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Java Cookbook by Ian F. Darwin

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Printing Lines Containing a Pattern

Problem

You need to look for lines matching a given RE in one or more files.

Solution

As I’ve mentioned, once you have an RE package, you can write the grep program. I gave an example of the Unix grep program earlier. grep is called with some optional arguments, followed by one required regular expression pattern, followed by an arbitrary number of filenames. It prints any line that contains the pattern, differing from Section 4.8, which only prints the matching text itself. For example:

grep "[dD]arwin" *.txt

searches for lines containing either “darwin” or “Darwin” on any line in any file whose name ends in “.txt”.[18] Example 4-1 is the source for the first version of a program to do this, called Grep1. It doesn’t yet take any optional arguments, but it handles the full set of regular expressions that the RE class implements. We haven’t covered the java.io package for input and output yet (see Chapter 9), but our use of it here is simple enough that you can probably intuit it. Later in this chapter, Section 4.14 presents a Grep2 program that uses my GetOpt (see Section 2.8) to parse command-line options.

import org.apache.regexp.*;
import java.io.*;

/** A command-line grep-like program. No options, but takes a pattern
 * and an arbitrary list of text files.
 */
public class Grep1 {
    /** The pattern we're looking for */
    protected RE pattern;
    /** The Reader for the current file */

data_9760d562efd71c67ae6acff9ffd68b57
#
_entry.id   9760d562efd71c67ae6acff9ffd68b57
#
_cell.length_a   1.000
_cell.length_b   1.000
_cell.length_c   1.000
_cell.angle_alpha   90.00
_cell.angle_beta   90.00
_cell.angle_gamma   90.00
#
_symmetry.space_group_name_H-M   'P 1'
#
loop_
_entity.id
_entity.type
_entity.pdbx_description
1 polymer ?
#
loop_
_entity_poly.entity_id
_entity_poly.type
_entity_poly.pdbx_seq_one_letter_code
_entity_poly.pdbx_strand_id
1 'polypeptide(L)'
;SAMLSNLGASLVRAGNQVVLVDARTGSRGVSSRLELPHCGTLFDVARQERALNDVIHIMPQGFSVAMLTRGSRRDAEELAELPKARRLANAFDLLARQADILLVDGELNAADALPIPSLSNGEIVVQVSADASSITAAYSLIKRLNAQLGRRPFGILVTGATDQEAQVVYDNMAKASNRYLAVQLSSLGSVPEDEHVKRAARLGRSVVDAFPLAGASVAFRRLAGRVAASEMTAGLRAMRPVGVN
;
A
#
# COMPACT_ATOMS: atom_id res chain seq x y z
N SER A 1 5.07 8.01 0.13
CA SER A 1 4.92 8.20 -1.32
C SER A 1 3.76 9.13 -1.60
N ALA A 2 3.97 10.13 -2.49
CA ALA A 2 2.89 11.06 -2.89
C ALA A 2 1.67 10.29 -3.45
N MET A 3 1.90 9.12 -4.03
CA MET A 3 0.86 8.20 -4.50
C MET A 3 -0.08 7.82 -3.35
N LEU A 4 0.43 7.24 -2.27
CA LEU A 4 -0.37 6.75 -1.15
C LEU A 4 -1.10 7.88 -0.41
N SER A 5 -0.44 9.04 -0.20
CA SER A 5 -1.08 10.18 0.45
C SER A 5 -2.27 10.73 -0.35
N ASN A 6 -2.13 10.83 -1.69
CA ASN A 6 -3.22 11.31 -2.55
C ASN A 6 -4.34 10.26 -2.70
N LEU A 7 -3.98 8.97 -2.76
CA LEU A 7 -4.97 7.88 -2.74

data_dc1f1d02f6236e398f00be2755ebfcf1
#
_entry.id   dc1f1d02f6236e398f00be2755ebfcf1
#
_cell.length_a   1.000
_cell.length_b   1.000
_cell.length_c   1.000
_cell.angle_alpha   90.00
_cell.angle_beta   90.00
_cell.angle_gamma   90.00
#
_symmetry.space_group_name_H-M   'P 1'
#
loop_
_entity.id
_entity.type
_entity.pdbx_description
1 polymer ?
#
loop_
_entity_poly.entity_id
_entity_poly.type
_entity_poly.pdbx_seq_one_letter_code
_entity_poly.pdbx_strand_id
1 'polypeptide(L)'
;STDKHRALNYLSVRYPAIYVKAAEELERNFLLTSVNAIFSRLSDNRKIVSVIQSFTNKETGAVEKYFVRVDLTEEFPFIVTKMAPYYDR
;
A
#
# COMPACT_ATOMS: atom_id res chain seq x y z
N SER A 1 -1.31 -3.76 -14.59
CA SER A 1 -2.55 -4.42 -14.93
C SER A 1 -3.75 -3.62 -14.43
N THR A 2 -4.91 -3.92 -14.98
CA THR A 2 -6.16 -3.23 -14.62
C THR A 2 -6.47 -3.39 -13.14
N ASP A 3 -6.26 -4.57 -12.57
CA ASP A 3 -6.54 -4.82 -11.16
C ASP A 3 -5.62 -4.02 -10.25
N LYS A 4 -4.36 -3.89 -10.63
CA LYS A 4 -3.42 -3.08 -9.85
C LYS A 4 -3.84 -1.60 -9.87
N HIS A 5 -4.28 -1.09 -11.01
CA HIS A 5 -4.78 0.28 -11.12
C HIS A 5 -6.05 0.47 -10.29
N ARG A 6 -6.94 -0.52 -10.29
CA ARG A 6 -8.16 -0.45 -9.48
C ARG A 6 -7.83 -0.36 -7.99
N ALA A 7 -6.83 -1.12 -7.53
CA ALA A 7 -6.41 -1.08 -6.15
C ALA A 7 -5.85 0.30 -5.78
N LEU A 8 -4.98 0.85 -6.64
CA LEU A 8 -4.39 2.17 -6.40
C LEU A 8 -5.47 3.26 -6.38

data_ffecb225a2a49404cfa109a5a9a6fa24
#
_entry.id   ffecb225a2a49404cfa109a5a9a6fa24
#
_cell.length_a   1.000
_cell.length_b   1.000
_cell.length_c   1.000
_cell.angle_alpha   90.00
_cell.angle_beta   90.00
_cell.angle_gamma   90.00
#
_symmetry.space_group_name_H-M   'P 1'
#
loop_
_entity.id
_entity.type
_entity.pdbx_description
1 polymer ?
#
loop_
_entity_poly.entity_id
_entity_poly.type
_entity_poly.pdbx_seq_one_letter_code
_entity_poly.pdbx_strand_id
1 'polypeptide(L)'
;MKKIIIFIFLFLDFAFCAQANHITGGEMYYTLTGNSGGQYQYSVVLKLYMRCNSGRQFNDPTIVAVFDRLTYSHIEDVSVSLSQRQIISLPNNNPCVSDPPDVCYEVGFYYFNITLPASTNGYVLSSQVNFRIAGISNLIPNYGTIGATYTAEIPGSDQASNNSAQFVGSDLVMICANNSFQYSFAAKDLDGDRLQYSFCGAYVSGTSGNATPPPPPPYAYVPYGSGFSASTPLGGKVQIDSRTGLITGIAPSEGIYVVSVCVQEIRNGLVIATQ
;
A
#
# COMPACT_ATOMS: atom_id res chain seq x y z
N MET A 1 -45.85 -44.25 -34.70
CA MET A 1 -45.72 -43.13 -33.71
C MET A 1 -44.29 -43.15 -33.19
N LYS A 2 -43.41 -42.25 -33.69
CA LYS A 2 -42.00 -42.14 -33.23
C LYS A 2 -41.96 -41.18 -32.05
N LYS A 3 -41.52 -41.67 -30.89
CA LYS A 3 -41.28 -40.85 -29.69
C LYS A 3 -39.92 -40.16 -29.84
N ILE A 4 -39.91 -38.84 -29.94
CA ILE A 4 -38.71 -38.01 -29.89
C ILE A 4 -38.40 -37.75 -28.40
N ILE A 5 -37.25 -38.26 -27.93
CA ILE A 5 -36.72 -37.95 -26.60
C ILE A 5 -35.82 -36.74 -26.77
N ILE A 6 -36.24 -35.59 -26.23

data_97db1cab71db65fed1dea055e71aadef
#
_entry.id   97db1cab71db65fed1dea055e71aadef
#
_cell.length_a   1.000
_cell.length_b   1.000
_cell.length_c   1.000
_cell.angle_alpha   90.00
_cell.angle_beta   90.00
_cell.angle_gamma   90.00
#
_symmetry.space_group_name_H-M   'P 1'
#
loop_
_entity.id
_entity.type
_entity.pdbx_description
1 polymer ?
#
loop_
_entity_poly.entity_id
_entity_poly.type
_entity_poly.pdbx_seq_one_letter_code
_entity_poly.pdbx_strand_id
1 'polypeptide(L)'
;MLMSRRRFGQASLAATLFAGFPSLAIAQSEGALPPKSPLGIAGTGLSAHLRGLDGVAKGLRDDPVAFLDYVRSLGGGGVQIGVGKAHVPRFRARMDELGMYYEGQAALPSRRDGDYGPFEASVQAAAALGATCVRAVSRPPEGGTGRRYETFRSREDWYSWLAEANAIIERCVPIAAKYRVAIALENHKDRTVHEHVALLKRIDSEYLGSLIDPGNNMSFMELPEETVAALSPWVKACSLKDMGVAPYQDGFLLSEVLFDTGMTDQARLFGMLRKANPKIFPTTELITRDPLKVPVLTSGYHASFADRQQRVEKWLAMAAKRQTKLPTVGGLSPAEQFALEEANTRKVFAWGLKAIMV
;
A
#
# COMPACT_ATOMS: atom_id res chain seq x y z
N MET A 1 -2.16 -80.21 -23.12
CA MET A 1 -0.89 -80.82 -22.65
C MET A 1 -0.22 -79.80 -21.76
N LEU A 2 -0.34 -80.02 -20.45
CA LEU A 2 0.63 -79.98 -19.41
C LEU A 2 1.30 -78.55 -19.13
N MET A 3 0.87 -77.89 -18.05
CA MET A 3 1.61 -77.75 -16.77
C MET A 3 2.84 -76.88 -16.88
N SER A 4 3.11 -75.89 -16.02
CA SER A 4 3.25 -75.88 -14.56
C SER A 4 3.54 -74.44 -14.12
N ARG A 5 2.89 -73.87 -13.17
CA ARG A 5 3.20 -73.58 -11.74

protected BufferedReader d;

    /** Construct a Grep object for each pattern, and run it
     * on all input files listed in argv.
     */
    public static void main(String[] argv) throws Exception {

        if (argv.length < 1) {
            System.err.println("Usage: Grep pattern [filename]");
            System.exit(1);
        }

        Grep1 pg = new Grep1(argv[0]);

        if (argv.length == 1)
            pg.process(new InputStreamReader(System.in), 
                "(standard input", false);
        else
            for (int i=1; i<argv.length; i++) {
                pg.process(new FileReader(argv[i]), argv[i], true);
            }
    }

    public Grep1(String arg) throws RESyntaxException {
        // compile the regular expression
        pattern = new RE(arg);
    }
        
    /** Do the work of scanning one file
     * @param patt RE Regular Expression object
     * @param ifile Reader Reader object already open
     * @param fileName String Name of the input file
     * @param printFileName Boolean - true to print filename
     * before lines that match.
     */
    public void process(
        Reader ifile, String fileName, boolean printFileName) {

        String line;

        try {
            d = new BufferedReader(ifile);
            
            while ((line = d.readLine(  )) != null) {
                if (pattern.match(line)) {
                    if (printFileName)
                        System.out.print(fileName + ": ");
                    System.out.println(line);
                }
            }
            d.close(  );
        } catch (IOException e) { System.err.println(e); }
    }
}


[18] On Unix, the shell or command-line interpreter expands *.txt to match all the filenames, but the normal Java interpreter does this for you on systems where the shell isn’t energetic or bright enough to do it.

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